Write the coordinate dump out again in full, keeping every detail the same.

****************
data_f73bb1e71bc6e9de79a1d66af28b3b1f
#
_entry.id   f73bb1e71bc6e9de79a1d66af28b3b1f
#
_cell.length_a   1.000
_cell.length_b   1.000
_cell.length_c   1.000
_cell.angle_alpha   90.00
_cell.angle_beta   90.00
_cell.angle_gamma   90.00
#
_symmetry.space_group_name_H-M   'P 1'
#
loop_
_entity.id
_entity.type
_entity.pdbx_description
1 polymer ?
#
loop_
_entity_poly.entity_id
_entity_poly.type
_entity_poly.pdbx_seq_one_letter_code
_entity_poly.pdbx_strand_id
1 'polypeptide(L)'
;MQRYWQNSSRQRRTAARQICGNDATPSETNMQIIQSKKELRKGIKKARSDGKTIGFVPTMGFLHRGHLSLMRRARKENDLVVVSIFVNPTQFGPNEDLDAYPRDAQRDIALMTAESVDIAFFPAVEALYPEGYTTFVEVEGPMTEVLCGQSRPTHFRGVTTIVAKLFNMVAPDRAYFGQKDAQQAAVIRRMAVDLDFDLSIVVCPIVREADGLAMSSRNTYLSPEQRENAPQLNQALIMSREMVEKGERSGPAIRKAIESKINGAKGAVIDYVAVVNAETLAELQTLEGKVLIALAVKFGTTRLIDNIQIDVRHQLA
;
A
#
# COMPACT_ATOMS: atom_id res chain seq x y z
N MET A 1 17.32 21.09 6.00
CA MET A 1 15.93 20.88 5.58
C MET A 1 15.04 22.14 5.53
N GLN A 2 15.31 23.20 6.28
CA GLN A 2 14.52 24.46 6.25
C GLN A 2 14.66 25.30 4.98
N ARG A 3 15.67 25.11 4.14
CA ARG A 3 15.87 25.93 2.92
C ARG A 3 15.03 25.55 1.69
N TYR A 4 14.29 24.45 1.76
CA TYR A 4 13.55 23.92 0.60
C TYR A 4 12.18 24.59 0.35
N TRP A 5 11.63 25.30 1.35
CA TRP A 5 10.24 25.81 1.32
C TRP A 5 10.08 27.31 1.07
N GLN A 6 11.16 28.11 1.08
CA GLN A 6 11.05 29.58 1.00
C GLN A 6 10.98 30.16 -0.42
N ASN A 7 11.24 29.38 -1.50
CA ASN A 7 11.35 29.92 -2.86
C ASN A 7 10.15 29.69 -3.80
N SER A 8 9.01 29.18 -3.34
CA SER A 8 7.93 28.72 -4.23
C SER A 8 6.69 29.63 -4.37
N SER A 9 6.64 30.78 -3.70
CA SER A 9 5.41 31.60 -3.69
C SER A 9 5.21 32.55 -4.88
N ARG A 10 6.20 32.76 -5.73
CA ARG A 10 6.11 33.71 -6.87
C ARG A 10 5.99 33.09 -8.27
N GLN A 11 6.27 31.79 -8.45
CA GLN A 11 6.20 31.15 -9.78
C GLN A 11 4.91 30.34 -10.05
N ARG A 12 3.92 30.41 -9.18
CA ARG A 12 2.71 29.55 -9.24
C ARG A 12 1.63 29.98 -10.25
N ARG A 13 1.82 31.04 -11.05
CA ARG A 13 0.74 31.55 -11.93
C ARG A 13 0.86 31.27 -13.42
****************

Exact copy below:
data_f73bb1e71bc6e9de79a1d66af28b3b1f
#
_entry.id   f73bb1e71bc6e9de79a1d66af28b3b1f
#
_cell.length_a   1.000
_cell.length_b   1.000
_cell.length_c   1.000
_cell.angle_alpha   90.00
_cell.angle_beta   90.00
_cell.angle_gamma   90.00
#
_symmetry.space_group_name_H-M   'P 1'
#
loop_
_entity.id
_entity.type
_entity.pdbx_description
1 polymer ?
#
loop_
_entity_poly.entity_id
_entity_poly.type
_entity_poly.pdbx_seq_one_letter_code
_entity_poly.pdbx_strand_id
1 'polypeptide(L)'
;MQRYWQNSSRQRRTAARQICGNDATPSETNMQIIQSKKELRKGIKKARSDGKTIGFVPTMGFLHRGHLSLMRRARKENDLVVVSIFVNPTQFGPNEDLDAYPRDAQRDIALMTAESVDIAFFPAVEALYPEGYTTFVEVEGPMTEVLCGQSRPTHFRGVTTIVAKLFNMVAPDRAYFGQKDAQQAAVIRRMAVDLDFDLSIVVCPIVREADGLAMSSRNTYLSPEQRENAPQLNQALIMSREMVEKGERSGPAIRKAIESKINGAKGAVIDYVAVVNAETLAELQTLEGKVLIALAVKFGTTRLIDNIQIDVRHQLA
;
A
#
# COMPACT_ATOMS: atom_id res chain seq x y z
N MET A 1 17.32 21.09 6.00
CA MET A 1 15.93 20.88 5.58
C MET A 1 15.04 22.14 5.53
N GLN A 2 15.31 23.20 6.28
CA GLN A 2 14.52 24.46 6.25
C GLN A 2 14.66 25.30 4.98
N ARG A 3 15.67 25.11 4.14
CA ARG A 3 15.87 25.93 2.92
C ARG A 3 15.03 25.55 1.69
N TYR A 4 14.29 24.45 1.76
CA TYR A 4 13.55 23.92 0.60
C TYR A 4 12.18 24.59 0.35
N TRP A 5 11.63 25.30 1.35
CA TRP A 5 10.24 25.81 1.32
C TRP A 5 10.08 27.31 1.07
N GLN A 6 11.16 28.11 1.08
CA GLN A 6 11.05 29.58 1.00
C GLN A 6 10.98 30.16 -0.42
N ASN A 7 11.24 29.38 -1.50
CA ASN A 7 11.35 29.92 -2.86
C ASN A 7 10.15 29.69 -3.80
N SER A 8 9.01 29.18 -3.34
CA SER A 8 7.93 28.72 -4.23
C SER A 8 6.69 29.63 -4.37
N SER A 9 6.64 30.78 -3.70
CA SER A 9 5.41 31.60 -3.69
C SER A 9 5.21 32.55 -4.88
N ARG A 10 6.20 32.76 -5.73
CA ARG A 10 6.11 33.71 -6.87
C ARG A 10 5.99 33.09 -8.27
N GLN A 11 6.27 31.79 -8.45
CA GLN A 11 6.20 31.15 -9.78
C GLN A 11 4.91 30.34 -10.05
N ARG A 12 3.92 30.41 -9.18
CA ARG A 12 2.71 29.55 -9.24
C ARG A 12 1.63 29.98 -10.25
N ARG A 13 1.82 31.04 -11.05
CA ARG A 13 0.74 31.55 -11.93
C ARG A 13 0.86 31.27 -13.42